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leukemia, Bone marrow aspirate, trephine biopsy
Introduction- Bone marrow examination is an indispensable diagnostic tool to evaluate neoplastic and non neoplastic hematological diseases.
Aims- To compare bone marrow aspirate with trephine biopsy in hematological disorders. To determine the optimum trephine preprocessing length in lymphoma infiltration.
Methods – Diagnostic comparison was done between simultaneous bone marrow aspirates and trephine biopsies in 449 patients. Biopsies were fixed in formalin, decalcified in 5.5% EDTA and routinely processed. Concordance rates and validity parameters for aspirate were calculated. Three deeper sections of trephine biopsy, cut at 0.1–0.2 mm intervals, were assessed for lymphoma involvement. Proportion of biopsies showing marrow infiltration by lymphoma cells was plotted against trephine length and correlation was assessed.
Results- Aspirate had a high sensitivity for acute leukemia (89.4%) and multiple myeloma (88.5%), moderate for NHL (67.6%) and nonhematopoietic metastases (58.3%) and low for aplastic anemia (38.5%) and Hodgkin lymphoma (5%). Aspirate has no role in granulomatous myelitis and myelofibrosis. Lymphoma positivity increased with trephine length, with maximum positivity (68.9%) seen in 17-20 mm group and no further gain beyond 20 mm. (lymphoma positivity ?16mm=40.3% and ?17mm=66.1%, p=0.0011).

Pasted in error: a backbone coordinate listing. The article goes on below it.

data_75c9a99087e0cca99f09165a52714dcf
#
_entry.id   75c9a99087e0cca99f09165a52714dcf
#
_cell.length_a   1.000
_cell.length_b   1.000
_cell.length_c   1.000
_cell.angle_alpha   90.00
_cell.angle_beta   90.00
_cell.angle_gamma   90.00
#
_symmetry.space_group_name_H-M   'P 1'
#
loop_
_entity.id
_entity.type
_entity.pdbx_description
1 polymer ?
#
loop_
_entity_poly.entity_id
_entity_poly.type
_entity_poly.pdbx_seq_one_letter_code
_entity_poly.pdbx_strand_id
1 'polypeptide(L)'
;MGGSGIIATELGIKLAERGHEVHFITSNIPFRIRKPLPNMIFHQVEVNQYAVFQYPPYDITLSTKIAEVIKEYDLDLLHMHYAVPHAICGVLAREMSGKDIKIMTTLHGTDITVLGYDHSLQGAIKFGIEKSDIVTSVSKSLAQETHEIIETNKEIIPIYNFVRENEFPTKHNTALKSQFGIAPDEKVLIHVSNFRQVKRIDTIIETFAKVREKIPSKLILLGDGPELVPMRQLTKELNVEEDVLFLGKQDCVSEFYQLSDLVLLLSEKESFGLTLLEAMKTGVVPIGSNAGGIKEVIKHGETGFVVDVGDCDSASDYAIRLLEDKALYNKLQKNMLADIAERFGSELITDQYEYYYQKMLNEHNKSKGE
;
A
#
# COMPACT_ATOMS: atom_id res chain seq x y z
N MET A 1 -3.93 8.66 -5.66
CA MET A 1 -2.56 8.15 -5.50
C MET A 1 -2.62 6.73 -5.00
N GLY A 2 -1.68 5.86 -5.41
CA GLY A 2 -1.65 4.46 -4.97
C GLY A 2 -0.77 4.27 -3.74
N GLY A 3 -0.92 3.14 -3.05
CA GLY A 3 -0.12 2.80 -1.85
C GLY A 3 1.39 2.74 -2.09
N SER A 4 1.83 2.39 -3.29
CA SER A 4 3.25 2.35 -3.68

Conclusion- Though aspirate has a high specificity, sensitivity depends upon the type of disease. Apart from few conditions, in which aspirate alone is sufficient, biopsy is mandatory in most. Preprocessing trephine length of 17-20 mm examined at multiple deeper levels was found optimal for assessing lymphoma positivity.